3. Moses Herzog

    I been trying to sharpen up my economics tool set so have been going back over basic concepts and even trying to learn some of the simpler and more basic equations. While I was messing around online I found these two links on MPC, which I have always found to be a fascinating topic, and thought I would pass them along:
    https://budgetmodel.wharton.upenn.edu/issues/2021/2/3/background-mpc-in-2021-economy

    https://rstudio-pubs-static.s3.amazonaws.com/576989_b03f8b9569ec48a4af6f7d7ce196eb62.html

    I cannot believe America’s MPC is over 0.8. I think 0.6 is much more apt. But then again if people are living “paycheck to paycheck” maybe 0.8 then is a believable figure. But honestly it’s hard for me to grasp it being that high. Maybe it’s my German genes, or maybe because my Dad was age 6 at the worst year of The Great Depression. Don’t think when I had 2 bites left on my plate or half an uneaten dessert he let me forget it.

    1. pgl

      “Empirical estimates of the aggregate marginal propensity to consume (MPC) in the U.S. range from 0.05 to 0.9 depending on the event and sample of the study.” Now that’s a wide range! Of course it depends on one’s view of Ricardian Equivalence the role of borrowing constraints etc.

      BTW I used to teach this by assuming that the MPC out of disposable income (Y – T) = 0.8 but the marginal propensity to tax (t) was 0.25. So MPC(1 – t) would be your 0.6.

      1. Moses Herzog

        @ Macroduck For me reading this is like cleaning up the house after letting it pile up for 6 months, for you the MPC stuff is like eating cherry covered cheesecake at some fancy café. You’ll be like, “Why did he even link this??”

        @ pgl I forgot about the tax stuff, but the text I was reading actually mentions that, so I fumbled the ball again

  4. Moses Herzog

    And now Justice Gorsuch:: “Officer, Officer, Officer, Officer Officer Officer, noun, pronoun, Officer, Officer, Officer, Office, Officer, Officer Officer. [ clears throat ] Officer, Office, Officer, Officer, Officer, Officer. Damn…… am I smart or what people??”

    1. baffling

      so the interesting thing is that both the senate and house have already voted (bipartisan) and concluded that the January 6 even was an insurrection. and that trump engaged and incited this insurrection. so it is no longer a question of whether trump participated in an insurrection. that is a foregone conclusion.

      so now one must consider only whether the office of the president is excluded from somebody who participated in insurrection. for instance, would Robert Lee or Jefferson Davis be permitted to run and be elected to hold office as President of the United States of America. That is the question the Supreme Court should be answering. Not sure they will do so (out of fear of where that answer takes them), but that is their duty. they have failed to perform their duty before, however.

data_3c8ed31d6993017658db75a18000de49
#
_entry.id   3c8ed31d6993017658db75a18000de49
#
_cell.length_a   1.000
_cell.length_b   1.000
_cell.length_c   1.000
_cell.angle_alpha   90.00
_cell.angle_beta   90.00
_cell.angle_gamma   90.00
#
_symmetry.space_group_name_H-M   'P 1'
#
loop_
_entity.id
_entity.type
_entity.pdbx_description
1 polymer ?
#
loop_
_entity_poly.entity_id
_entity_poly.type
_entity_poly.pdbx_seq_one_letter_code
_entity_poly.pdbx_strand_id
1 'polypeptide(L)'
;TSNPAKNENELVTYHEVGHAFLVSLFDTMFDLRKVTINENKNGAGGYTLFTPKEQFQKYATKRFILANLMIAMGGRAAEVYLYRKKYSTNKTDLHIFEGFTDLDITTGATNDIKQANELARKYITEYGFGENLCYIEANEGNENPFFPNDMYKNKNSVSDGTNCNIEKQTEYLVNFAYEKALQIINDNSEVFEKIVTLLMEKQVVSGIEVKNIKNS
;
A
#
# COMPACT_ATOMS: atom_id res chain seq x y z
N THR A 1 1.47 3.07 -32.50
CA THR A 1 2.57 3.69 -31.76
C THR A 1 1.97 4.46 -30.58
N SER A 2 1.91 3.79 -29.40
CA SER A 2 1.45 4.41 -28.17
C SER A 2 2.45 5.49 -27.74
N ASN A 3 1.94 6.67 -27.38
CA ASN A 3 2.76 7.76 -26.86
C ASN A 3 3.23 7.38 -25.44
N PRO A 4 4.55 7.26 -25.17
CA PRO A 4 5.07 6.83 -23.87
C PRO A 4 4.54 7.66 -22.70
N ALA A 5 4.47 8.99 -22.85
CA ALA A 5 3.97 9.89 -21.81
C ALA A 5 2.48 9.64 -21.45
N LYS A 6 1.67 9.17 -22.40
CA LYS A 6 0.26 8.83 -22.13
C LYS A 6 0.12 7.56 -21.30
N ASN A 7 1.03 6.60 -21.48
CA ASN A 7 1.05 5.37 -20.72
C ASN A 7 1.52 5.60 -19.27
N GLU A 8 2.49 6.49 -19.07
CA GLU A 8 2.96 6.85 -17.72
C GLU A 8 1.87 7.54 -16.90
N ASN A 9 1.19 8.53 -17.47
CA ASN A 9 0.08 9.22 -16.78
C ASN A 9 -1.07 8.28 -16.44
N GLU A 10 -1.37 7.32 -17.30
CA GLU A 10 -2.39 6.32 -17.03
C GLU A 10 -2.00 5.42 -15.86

and I will remind everyone, in Colorado, it is the REPUBLICANS who are trying to keep trump off of the ballot. it is a privilege, not a right, to serve office in the United States. personally, I believe trump no longer deserves the privilege of holding office. he should be found ineligible. and if he disagrees, there is a mechanism in place. 2/3 of the house and senate can vote to reinstate his privilege. let the constitution and democracy rule.

      1. Moses Herzog

        “Not sure they will do so (out of fear of where that answer takes them), but that is their duty. they have failed to perform their duty before, however.”

        Wise words by you Sir. Odd how a group of people (SCOTUS) can be so pious and at the same time so fearful of making meaningful decisions.

        1. pgl

          What I heard (and I’m not legal expert) is that the Court will not turn down Colorado on this Officer thing or whether there was an insurrection (there clearly was). But they will turn the State’s Rights issue on its head. The Colorado guy had a great answer to that question which goes something like this. Colorado has served this ball up to the United States Supreme Court to actually enforce the clear language of the Constitution. But this Court is acting like it is too cowardly to doing its effing job to protect our Constitution from a traitor.

          Is this what Chief Justice Roberts wants to be his legacy? That his Court was too gutless to save our democracy?

  5. pgl

    https://www.worldgovernmentbonds.com/bond-historical-data/china/10-years/

    China’s 10-year government bond rate is only 2.45%. That is pretty low by world’s standards. Now one would think a high savings rate would lead to lower interest rates and more investment which is the one thing Jeffrey (I never learned the Solow growth model) Sachs got right. But wait JohnH has been telling us that low interest rates automatically means low investment rates. I called Sachs and Jonny boy “Dumb and Dumber”. Let’s be clear – Jonny boy is the Dumber. But you knew that a long time ago.

    1. Moses Herzog

      I wonder how many USA seniors who regularly watch FOX news know who is going to bat for them, while the former U.S. President was telling them to drink bleach:
      https://www.usatoday.com/story/news/health/2024/02/01/biden-administration-launches-medicare-drug-price-negotiations/72411019007/

      “Thursday’s effort was the opening salvo over Medicare drug price negotiations. Department of Health and Human Services officials did not reveal how much the government’s price negotiators initially offered to pay pharmaceutical companies that make drugs to treat conditions such as heart failure, stroke, diabetes and autoimmune disease.

      The drugs include Eliquis, Jardiance, Xarelto, Januvia, Farxiga, Entresto, Enbrel, Imbruvica, Stelara and the insulins Fiasp and NovoLog.

      Biden administration officials said the initial offers will start a back-and-forth with drug manufacturers over the spring and summer months. Final prices for the first batch of drugs will be made public Sept. 1, and the negotiated prices will take effect in January 2026.”